Major GOP backer urges Trump to drop Laxalt
A Las Vegas businessman with ties to Donald Trump wants the former president to reverse his endorsement in the GOP primary for Nevada’s U.S. Senate race. Trump isn’t budging.
A Las Vegas businessman with ties to Donald Trump wants the former president to switch his endorsement in the GOP primary for Nevada’s U.S. Senate race.
Don Ahern, a major supporter of Republican causes, said he has spoken with Trump multiple times in recent months and has encouraged the former president to change his endorsement from presumed frontrunner Adam Laxalt to underdog candidate Sam Brown.
“I love Donald Trump and I believe once he understands the strength of Sam Brown and the weakness of Adam Laxalt, I would hope that he would change his support there,” Ahern said in an interview with the Las Vegas Review-Journal.
Nevada’s 2022 U.S. Senate race is of national importance because the outcome could swing control of the evenly divided upper chamber. The seat is held by U.S. Sen. Catherine Cortez Masto, D-Nev., who is seeking reelection.
Trump steadfast in his support
Trump endorsed Laxalt days after the former Nevada attorney general announced his candidacy.
And he isn’t budging.
In a statement to the Review-Journal on Monday, the former president doubled down on his support.
“I’ve known Adam Laxalt for a long time and support him 100%,” Trump said.
Trump spokesman Taylor Budowich would not confirm Ahern’s account, but said private conversations with the president should remain private.
He said Trump is all-in on Laxalt in the primary and general elections next year.
“Adam is the most popular conservative in Nevada because he is a proven fighter who has stood alongside President Trump and helped advance his America First agenda,” Budowich said in a text message.
Laxalt’s campaign spokesman, John Burke, said in a statement that Laxalt has been the conservative leader on the front lines from his time as attorney general through last year’s election.
He said Laxalt’s commitment to fighting for individual rights and liberties has landed him endorsements from prominent conservative figures like Trump, Florida Gov. Ron DeSantis and U.S. Sen. Ted Cruz of Texas.
“Adam Laxalt will continue that fight when he is elected to the U.S. Senate,” Burke said.
Ahern is an equipment-rental tycoon who owns several companies, including a hotel in Las Vegas. He and his companies have donated hundreds of thousands of dollars to candidates and political causes over the years.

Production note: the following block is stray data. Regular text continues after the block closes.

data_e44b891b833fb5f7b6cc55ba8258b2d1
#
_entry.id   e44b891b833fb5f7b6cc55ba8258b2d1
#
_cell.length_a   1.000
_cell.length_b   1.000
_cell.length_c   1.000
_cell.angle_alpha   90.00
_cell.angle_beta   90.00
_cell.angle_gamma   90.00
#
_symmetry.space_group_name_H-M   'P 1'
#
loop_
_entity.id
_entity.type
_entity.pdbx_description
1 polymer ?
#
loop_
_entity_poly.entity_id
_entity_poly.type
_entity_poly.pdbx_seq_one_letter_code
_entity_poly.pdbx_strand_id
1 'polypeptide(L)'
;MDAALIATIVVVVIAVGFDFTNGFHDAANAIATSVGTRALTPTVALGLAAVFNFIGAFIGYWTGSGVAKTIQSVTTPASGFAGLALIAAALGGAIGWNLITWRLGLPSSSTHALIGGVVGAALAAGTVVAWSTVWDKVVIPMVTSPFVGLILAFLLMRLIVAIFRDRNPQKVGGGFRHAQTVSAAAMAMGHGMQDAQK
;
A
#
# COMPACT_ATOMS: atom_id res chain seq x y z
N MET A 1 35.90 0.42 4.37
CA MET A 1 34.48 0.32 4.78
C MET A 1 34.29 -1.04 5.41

He is the finance chairman of the Nevada Republican Party and a loyal Trump supporter. Last year, two of his companies faced fines for hosting Trump campaign events that defied state-imposed pandemic restrictions.
Laxalt, also a Trump loyalist, was one of the public faces in the effort to overturn the results of the 2020 election by promoting unfounded claims of widespread voter fraud. He was Trump’s campaign co-chair in Nevada at the time.
Ahern supported Laxalt in the past, but said he severed ties with him when Laxalt supported former Republican state Sen. Michael Roberson’s campaign for lieutenant governor in the 2018 election cycle.
“I dropped him like a bomb,” Ahern said.
As state Senate majority leader, Roberson supported a business tax passed by the Nevada Legislature in 2015, a measure that Ahern strongly opposed.
Laxalt opposed the tax during his failed gubernatorial campaign in 2018.
Ahern backs Brown
Ahern is taken by Brown’s personal story as a U.S. Military Academy-educated Army veteran who was severely injured by a roadside bomb in Afghanistan.
In 2018, Brown moved to Nevada, where he now runs a business processing pharmacy claims for veterans.
He is a newcomer to Nevada politics, but raised more than $1 million in campaign contributions. Laxalt has raised more than $1.4 million.
Brown, a volunteer on Trump’s campaign last year, said in a statement that he would welcome the former president’s support.
“Nevada Republicans are ready for new conservative leadership that, like Donald Trump, doesn’t come from the political class,” he said.
Contact Blake Apgar at firstname.lastname@example.org or 702-387-5298. Follow @blakeapgar on Twitter.